Some Facts About Windows Low Disk Space Warning Balloon

by windowsiso on July 17, 2012

low-disk-space

With the hard drive space getting unbelievably bigger and bigger, the chances of getting the low disk space warning balloon aren’t that often anymore comparing to years ago, unless you are using those low space SSD drives. But it’s still interesting getting know some of the facts of it I’ve never paid attention to.

It delays in Windows 7

In fact, in version prior to Windows 7, the Low Disk Space warning balloon appears within a minute when it happens. But since Windows 7, it can take up to 10 minutes for the balloon to show up. Why? According to the inside story revealed by Raymond Chen:

In previous versions of Windows, Explorer checked for low disk space once a minute. The Windows performance folks requested that the shell reduce the frequency of checks to improve overall system performance, and the shell team agreed to reduce the frequency to once every ten minutes. (The performance team made other suggestions to reduce the impact of that code that runs every ten minutes.)

So yes, in Windows 7, it may take up to ten minutes for Explorer to report that you are low on disk space.

But don’t explain, since Windows Explorer never promised that those reports would be timely. The behavior is not contractual but a courtesy notification.

How low of the hard drive space to trigger the balloon?

Again, Raymond explained here:

The simplified version is that it warns of low disk space on drives bigger than about 3GB when free disk space drops below 200MB. The warnings become more urgent when free disk space drops below 80MB, 50MB, and finally 1MB. (For drives smaller than 3GB, the rules are different, but nobody—to within experimental error—has hard drives that small anyway, so it’s pretty much dead code now.)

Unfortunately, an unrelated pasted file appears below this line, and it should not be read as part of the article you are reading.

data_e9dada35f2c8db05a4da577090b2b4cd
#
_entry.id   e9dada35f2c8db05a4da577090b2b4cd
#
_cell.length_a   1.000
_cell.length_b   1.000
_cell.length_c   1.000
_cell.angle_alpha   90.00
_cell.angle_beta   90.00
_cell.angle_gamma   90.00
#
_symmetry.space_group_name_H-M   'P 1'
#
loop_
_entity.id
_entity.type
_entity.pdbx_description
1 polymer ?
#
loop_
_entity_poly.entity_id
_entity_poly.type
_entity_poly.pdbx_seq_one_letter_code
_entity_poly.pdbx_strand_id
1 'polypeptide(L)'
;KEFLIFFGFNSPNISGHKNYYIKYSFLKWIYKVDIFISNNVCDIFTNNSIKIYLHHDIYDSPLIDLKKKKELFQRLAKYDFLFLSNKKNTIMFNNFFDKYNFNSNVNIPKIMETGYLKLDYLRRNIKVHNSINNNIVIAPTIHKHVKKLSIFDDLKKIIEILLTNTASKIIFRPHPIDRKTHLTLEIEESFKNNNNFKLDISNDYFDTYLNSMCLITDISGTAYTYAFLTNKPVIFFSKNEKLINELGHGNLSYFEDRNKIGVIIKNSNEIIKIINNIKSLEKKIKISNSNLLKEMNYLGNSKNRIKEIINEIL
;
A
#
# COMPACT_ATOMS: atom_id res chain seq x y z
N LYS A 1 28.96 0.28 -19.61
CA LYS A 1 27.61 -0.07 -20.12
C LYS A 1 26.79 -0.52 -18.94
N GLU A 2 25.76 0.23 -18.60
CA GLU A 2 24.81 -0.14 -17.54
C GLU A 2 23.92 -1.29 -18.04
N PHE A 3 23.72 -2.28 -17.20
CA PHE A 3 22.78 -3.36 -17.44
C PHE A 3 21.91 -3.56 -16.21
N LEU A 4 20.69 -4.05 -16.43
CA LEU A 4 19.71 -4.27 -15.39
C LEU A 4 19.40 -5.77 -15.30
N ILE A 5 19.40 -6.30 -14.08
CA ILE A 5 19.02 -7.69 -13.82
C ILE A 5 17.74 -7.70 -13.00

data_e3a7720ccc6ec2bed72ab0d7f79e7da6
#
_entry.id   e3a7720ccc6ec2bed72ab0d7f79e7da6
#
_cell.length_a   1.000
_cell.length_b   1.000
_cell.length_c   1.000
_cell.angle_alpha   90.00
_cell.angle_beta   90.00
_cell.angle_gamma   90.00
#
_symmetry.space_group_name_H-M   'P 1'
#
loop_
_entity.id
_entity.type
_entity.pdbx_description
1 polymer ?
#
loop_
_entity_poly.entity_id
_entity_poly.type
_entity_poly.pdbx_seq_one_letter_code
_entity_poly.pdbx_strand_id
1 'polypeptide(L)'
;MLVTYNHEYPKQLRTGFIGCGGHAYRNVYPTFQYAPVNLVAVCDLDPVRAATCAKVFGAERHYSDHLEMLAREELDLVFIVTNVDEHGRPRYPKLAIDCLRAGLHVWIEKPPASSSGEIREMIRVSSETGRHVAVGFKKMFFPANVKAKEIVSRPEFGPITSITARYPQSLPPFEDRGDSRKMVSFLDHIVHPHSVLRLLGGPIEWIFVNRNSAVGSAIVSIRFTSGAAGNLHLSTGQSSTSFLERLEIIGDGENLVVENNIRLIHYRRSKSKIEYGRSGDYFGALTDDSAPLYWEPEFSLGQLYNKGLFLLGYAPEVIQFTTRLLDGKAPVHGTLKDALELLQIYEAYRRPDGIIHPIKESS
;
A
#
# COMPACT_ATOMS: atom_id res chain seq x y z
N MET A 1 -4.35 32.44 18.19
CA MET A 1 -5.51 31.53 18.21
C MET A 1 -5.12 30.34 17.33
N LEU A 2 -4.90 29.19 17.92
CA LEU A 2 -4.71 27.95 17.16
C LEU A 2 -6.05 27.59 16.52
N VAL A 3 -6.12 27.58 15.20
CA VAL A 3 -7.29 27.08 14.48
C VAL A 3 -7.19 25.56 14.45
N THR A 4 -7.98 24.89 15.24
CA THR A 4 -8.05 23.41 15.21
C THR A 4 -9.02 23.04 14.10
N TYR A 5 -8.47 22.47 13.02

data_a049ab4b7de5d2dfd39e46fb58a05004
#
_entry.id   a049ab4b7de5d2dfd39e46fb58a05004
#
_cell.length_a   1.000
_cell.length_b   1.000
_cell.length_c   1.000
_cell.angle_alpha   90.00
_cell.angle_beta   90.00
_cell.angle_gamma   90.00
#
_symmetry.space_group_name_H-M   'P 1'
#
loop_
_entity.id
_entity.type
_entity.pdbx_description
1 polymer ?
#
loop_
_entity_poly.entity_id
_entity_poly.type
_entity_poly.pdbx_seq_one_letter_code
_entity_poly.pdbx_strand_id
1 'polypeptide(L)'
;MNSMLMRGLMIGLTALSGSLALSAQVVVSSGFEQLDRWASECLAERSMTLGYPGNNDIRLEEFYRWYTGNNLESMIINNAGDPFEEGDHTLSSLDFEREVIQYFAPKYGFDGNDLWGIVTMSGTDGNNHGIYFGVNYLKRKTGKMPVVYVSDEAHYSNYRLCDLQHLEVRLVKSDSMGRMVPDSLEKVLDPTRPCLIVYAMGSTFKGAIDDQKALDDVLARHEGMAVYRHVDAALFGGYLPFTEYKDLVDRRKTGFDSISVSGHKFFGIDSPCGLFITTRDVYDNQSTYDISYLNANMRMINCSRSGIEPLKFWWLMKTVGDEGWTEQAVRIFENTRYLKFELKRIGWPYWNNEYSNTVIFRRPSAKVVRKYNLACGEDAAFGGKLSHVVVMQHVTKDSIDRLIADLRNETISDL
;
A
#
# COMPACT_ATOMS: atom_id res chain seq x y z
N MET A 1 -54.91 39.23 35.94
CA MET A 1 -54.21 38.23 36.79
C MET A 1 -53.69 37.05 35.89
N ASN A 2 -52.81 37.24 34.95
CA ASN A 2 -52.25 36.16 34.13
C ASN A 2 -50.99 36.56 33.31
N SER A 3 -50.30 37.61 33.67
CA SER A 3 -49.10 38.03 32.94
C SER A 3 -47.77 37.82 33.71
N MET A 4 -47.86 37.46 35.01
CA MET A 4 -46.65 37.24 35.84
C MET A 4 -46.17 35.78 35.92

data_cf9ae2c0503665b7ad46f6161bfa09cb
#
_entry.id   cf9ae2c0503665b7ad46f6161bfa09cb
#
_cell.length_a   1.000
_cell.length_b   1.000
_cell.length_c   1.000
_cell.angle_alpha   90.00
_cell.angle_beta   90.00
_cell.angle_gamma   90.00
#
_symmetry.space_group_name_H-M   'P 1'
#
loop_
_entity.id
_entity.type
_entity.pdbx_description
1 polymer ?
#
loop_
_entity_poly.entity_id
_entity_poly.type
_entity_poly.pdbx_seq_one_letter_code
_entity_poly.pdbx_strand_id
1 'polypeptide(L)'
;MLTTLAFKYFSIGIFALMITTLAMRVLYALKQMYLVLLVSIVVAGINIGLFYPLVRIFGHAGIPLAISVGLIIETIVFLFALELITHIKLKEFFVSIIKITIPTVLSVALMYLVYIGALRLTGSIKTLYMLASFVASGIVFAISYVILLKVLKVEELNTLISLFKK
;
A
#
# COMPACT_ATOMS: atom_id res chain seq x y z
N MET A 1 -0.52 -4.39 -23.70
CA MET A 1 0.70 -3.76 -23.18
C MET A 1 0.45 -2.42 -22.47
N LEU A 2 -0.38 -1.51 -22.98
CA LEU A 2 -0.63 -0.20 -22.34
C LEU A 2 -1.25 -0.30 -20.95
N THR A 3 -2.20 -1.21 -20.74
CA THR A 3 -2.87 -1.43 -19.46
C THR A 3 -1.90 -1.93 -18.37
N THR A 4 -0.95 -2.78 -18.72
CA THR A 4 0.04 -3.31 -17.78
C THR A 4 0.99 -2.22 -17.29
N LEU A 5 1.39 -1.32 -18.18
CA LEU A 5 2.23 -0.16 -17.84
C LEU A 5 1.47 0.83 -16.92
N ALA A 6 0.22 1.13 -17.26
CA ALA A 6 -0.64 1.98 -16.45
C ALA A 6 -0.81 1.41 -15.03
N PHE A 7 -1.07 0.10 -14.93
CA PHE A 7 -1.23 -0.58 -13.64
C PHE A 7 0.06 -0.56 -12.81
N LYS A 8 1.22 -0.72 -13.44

So, theoretically, no matter how big your hard drive is, you won’t get the balloon to warn you unless it’s only got less than 200MB free space left. Unfortunately, it doesn’t seem be a way to change this behavior.

How to disable it

You shouldn’t really bother or disable it. But if you find it’s annoying, here is a registry change you can use to disable it.

  1. Click Start, click Run, type regedit, and then click OK.
  2. Locate and then click the following key in the registry:
    HKCUSOFTWAREMicrosoftWindowsCurrentVersionPoliciesExplorer
  3. On the Edit menu, point to New, and then click DWORD Value.
  4. Type NoLowDiskSpaceChecks, and then press ENTER.
  5. On the Edit menu, click Modify.
  6. Type 1, and then click OK.

Not that this is a user based registry change, meaning that changes made here won’t affect other users that use the same computer.

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